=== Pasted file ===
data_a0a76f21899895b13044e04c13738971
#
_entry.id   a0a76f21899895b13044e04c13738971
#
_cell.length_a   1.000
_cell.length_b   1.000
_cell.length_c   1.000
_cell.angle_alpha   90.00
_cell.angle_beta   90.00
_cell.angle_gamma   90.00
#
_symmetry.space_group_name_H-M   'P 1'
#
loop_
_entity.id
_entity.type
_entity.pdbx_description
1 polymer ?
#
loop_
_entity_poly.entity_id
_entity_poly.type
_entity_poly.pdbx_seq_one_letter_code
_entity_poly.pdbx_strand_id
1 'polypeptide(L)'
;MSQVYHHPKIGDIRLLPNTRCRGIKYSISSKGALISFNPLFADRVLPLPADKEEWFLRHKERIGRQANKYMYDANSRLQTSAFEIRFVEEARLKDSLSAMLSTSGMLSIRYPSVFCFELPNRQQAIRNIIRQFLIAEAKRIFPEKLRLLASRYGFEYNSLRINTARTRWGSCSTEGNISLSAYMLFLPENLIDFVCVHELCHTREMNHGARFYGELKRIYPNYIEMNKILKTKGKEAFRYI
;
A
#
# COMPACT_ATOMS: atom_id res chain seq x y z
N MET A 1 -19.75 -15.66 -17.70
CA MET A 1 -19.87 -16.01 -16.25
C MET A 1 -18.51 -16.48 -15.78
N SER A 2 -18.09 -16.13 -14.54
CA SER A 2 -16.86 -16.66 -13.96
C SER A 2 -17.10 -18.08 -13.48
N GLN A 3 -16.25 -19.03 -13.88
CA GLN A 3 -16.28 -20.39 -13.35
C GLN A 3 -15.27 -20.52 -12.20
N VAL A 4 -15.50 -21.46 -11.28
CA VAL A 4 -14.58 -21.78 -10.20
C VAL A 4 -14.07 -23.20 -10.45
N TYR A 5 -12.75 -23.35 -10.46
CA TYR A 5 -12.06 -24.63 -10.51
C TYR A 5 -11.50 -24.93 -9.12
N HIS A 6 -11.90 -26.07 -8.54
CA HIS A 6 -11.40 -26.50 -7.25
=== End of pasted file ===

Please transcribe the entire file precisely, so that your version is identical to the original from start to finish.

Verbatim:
data_a0a76f21899895b13044e04c13738971
#
_entry.id   a0a76f21899895b13044e04c13738971
#
_cell.length_a   1.000
_cell.length_b   1.000
_cell.length_c   1.000
_cell.angle_alpha   90.00
_cell.angle_beta   90.00
_cell.angle_gamma   90.00
#
_symmetry.space_group_name_H-M   'P 1'
#
loop_
_entity.id
_entity.type
_entity.pdbx_description
1 polymer ?
#
loop_
_entity_poly.entity_id
_entity_poly.type
_entity_poly.pdbx_seq_one_letter_code
_entity_poly.pdbx_strand_id
1 'polypeptide(L)'
;MSQVYHHPKIGDIRLLPNTRCRGIKYSISSKGALISFNPLFADRVLPLPADKEEWFLRHKERIGRQANKYMYDANSRLQTSAFEIRFVEEARLKDSLSAMLSTSGMLSIRYPSVFCFELPNRQQAIRNIIRQFLIAEAKRIFPEKLRLLASRYGFEYNSLRINTARTRWGSCSTEGNISLSAYMLFLPENLIDFVCVHELCHTREMNHGARFYGELKRIYPNYIEMNKILKTKGKEAFRYI
;
A
#
# COMPACT_ATOMS: atom_id res chain seq x y z
N MET A 1 -19.75 -15.66 -17.70
CA MET A 1 -19.87 -16.01 -16.25
C MET A 1 -18.51 -16.48 -15.78
N SER A 2 -18.09 -16.13 -14.54
CA SER A 2 -16.86 -16.66 -13.96
C SER A 2 -17.10 -18.08 -13.48
N GLN A 3 -16.25 -19.03 -13.88
CA GLN A 3 -16.28 -20.39 -13.35
C GLN A 3 -15.27 -20.52 -12.20
N VAL A 4 -15.50 -21.46 -11.28
CA VAL A 4 -14.58 -21.78 -10.20
C VAL A 4 -14.07 -23.20 -10.45
N TYR A 5 -12.75 -23.35 -10.46
CA TYR A 5 -12.06 -24.63 -10.51
C TYR A 5 -11.50 -24.93 -9.12
N HIS A 6 -11.90 -26.07 -8.54
CA HIS A 6 -11.40 -26.50 -7.25